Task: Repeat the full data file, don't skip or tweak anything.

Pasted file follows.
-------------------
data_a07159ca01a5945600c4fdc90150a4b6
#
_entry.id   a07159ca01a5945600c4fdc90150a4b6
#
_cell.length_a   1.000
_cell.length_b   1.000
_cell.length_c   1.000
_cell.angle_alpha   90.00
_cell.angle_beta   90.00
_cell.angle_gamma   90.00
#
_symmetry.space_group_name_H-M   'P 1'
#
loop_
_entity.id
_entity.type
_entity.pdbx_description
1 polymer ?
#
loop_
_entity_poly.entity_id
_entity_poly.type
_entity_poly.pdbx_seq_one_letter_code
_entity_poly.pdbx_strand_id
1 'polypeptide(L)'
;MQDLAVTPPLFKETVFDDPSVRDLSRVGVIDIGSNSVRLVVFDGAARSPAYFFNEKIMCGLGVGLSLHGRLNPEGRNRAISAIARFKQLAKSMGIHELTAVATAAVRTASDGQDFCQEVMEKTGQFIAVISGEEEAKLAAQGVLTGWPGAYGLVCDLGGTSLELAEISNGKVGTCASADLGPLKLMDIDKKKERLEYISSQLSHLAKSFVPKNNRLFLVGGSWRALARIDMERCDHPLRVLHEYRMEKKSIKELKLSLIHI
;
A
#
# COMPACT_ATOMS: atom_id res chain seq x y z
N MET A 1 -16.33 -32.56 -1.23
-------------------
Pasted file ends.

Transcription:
data_a07159ca01a5945600c4fdc90150a4b6
#
_entry.id   a07159ca01a5945600c4fdc90150a4b6
#
_cell.length_a   1.000
_cell.length_b   1.000
_cell.length_c   1.000
_cell.angle_alpha   90.00
_cell.angle_beta   90.00
_cell.angle_gamma   90.00
#
_symmetry.space_group_name_H-M   'P 1'
#
loop_
_entity.id
_entity.type
_entity.pdbx_description
1 polymer ?
#
loop_
_entity_poly.entity_id
_entity_poly.type
_entity_poly.pdbx_seq_one_letter_code
_entity_poly.pdbx_strand_id
1 'polypeptide(L)'
;MQDLAVTPPLFKETVFDDPSVRDLSRVGVIDIGSNSVRLVVFDGAARSPAYFFNEKIMCGLGVGLSLHGRLNPEGRNRAISAIARFKQLAKSMGIHELTAVATAAVRTASDGQDFCQEVMEKTGQFIAVISGEEEAKLAAQGVLTGWPGAYGLVCDLGGTSLELAEISNGKVGTCASADLGPLKLMDIDKKKERLEYISSQLSHLAKSFVPKNNRLFLVGGSWRALARIDMERCDHPLRVLHEYRMEKKSIKELKLSLIHI
;
A
#
# COMPACT_ATOMS: atom_id res chain seq x y z
N MET A 1 -16.33 -32.56 -1.23